I also would be skeptical of the government's refusing to take legal action against a company because its founders may [i]in the future[/i] become philanthropists. I would hope that the Justice Department thinks about both the benefits and costs of such actions, but I think they can be forgiven for overlooking the possibility that Bill Gates might some day become such a philanthropist, and factoring that into the cost-benefit analysis.

Daublin writes:

Several commenters are implicitly assuming that the anti-trust action was legitimate and effective. That is, if Microsoft had been left unchecked, it would have engaged in anti-competitive activity that would have harmed the overall market and ultimately the public good.

History has not been kind to this interpretation. Despite the outcome of the case, the vast majority of Windows PCs continue to run the Microsoft web browser. Additionally, almost every other consumer device does the same thing Microsoft was fined for doing. Android, iOS, and Nintendo devices all offer a single web browser without any way for users to switch to a different one.

In short, the case didn't change anything, and every other company is doing the same thing Microsoft did. The case was nothing more than shameless gouging of an unpopular company.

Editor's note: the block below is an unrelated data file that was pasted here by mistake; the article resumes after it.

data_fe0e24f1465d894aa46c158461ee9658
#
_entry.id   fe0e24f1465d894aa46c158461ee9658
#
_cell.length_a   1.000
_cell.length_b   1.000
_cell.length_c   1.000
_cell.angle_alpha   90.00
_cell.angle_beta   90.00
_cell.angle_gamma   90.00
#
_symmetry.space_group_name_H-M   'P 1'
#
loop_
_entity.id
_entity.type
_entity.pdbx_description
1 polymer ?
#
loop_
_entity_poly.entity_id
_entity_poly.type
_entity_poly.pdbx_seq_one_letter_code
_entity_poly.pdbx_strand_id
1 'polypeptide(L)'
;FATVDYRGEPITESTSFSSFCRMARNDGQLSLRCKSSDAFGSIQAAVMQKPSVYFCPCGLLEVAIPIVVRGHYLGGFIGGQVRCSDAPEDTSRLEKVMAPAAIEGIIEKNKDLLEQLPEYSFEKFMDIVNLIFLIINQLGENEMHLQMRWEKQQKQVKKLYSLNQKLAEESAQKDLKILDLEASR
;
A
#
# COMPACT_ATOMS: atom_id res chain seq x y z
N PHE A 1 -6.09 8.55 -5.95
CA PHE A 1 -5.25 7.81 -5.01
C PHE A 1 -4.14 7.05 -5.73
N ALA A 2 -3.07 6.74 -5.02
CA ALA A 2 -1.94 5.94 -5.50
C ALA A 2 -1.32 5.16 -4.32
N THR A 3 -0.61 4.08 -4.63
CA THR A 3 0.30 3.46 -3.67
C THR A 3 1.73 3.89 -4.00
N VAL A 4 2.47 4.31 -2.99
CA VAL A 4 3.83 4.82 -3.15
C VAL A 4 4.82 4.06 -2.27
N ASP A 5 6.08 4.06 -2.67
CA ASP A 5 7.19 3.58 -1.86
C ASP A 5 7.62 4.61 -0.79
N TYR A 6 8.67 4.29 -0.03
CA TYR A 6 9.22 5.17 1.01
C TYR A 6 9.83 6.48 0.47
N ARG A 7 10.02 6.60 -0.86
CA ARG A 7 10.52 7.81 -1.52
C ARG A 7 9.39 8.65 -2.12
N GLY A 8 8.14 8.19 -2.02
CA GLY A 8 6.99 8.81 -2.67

Brandon Berg writes:

I've been making this point for some time now with respect to taxation. Many of the wealthiest Americans have pledged to give away much or most of their fortunes to charity upon their deaths, or even during their lives. It really is outrageous that government is taking away money that would be going to save the lives of poor third-worlders and instead using it to fund middle-class entitlements. It's mass murder, pure and simple.

There's really only so much money that one person can spend. Once a person acquires a certain amount of wealth, his marginal propensity to consume approaches zero, and at the margin any extra money he makes will almost certainly be invested and/or donated to charity. Both of these have huge positive externalities, and it's just plain bad policy to tax money that would be used for these purposes.

sk writes:

Daublin, you can easily switch the browser on android. Can't speak for ios but I'm guessing its the same. You just download a replacement browser. I personally don't understand why a company can't have control over what it has on its products. What's wrong with Microsoft having ie as the default browser? Or android or Nintendo on their own products. Its one thing if they block certain softwares but I can't see anything wrong with them promoting their own versions. I mean if Mozillas of the world have what it takes why not create an os from scratch and spend money and market it?